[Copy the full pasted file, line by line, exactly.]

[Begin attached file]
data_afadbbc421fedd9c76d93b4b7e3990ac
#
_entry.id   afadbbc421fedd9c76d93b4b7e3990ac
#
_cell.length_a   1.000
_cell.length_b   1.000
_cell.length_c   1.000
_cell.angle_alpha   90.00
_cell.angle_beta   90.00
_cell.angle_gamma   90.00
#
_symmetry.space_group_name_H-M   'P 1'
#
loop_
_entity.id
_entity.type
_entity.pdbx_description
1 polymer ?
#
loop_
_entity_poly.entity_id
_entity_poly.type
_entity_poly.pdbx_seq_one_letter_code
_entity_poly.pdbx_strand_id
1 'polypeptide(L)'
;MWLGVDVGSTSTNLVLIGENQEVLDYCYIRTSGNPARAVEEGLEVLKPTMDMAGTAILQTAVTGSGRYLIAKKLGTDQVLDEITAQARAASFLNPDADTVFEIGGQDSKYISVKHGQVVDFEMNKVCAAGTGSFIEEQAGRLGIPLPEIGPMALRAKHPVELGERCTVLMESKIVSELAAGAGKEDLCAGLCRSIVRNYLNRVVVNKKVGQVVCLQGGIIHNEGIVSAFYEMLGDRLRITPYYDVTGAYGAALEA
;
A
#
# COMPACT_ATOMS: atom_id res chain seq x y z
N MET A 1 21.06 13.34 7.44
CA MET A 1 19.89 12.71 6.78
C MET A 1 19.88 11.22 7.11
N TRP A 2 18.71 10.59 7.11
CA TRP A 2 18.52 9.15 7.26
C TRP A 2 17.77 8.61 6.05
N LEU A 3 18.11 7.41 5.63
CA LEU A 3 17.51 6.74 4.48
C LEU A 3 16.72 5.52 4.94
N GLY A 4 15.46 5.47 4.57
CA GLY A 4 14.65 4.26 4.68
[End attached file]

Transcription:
data_afadbbc421fedd9c76d93b4b7e3990ac
#
_entry.id   afadbbc421fedd9c76d93b4b7e3990ac
#
_cell.length_a   1.000
_cell.length_b   1.000
_cell.length_c   1.000
_cell.angle_alpha   90.00
_cell.angle_beta   90.00
_cell.angle_gamma   90.00
#
_symmetry.space_group_name_H-M   'P 1'
#
loop_
_entity.id
_entity.type
_entity.pdbx_description
1 polymer ?
#
loop_
_entity_poly.entity_id
_entity_poly.type
_entity_poly.pdbx_seq_one_letter_code
_entity_poly.pdbx_strand_id
1 'polypeptide(L)'
;MWLGVDVGSTSTNLVLIGENQEVLDYCYIRTSGNPARAVEEGLEVLKPTMDMAGTAILQTAVTGSGRYLIAKKLGTDQVLDEITAQARAASFLNPDADTVFEIGGQDSKYISVKHGQVVDFEMNKVCAAGTGSFIEEQAGRLGIPLPEIGPMALRAKHPVELGERCTVLMESKIVSELAAGAGKEDLCAGLCRSIVRNYLNRVVVNKKVGQVVCLQGGIIHNEGIVSAFYEMLGDRLRITPYYDVTGAYGAALEA
;
A
#
# COMPACT_ATOMS: atom_id res chain seq x y z
N MET A 1 21.06 13.34 7.44
CA MET A 1 19.89 12.71 6.78
C MET A 1 19.88 11.22 7.11
N TRP A 2 18.71 10.59 7.11
CA TRP A 2 18.52 9.15 7.26
C TRP A 2 17.77 8.61 6.05
N LEU A 3 18.11 7.41 5.63
CA LEU A 3 17.51 6.74 4.48
C LEU A 3 16.72 5.52 4.94
N GLY A 4 15.46 5.47 4.57
CA GLY A 4 14.65 4.26 4.68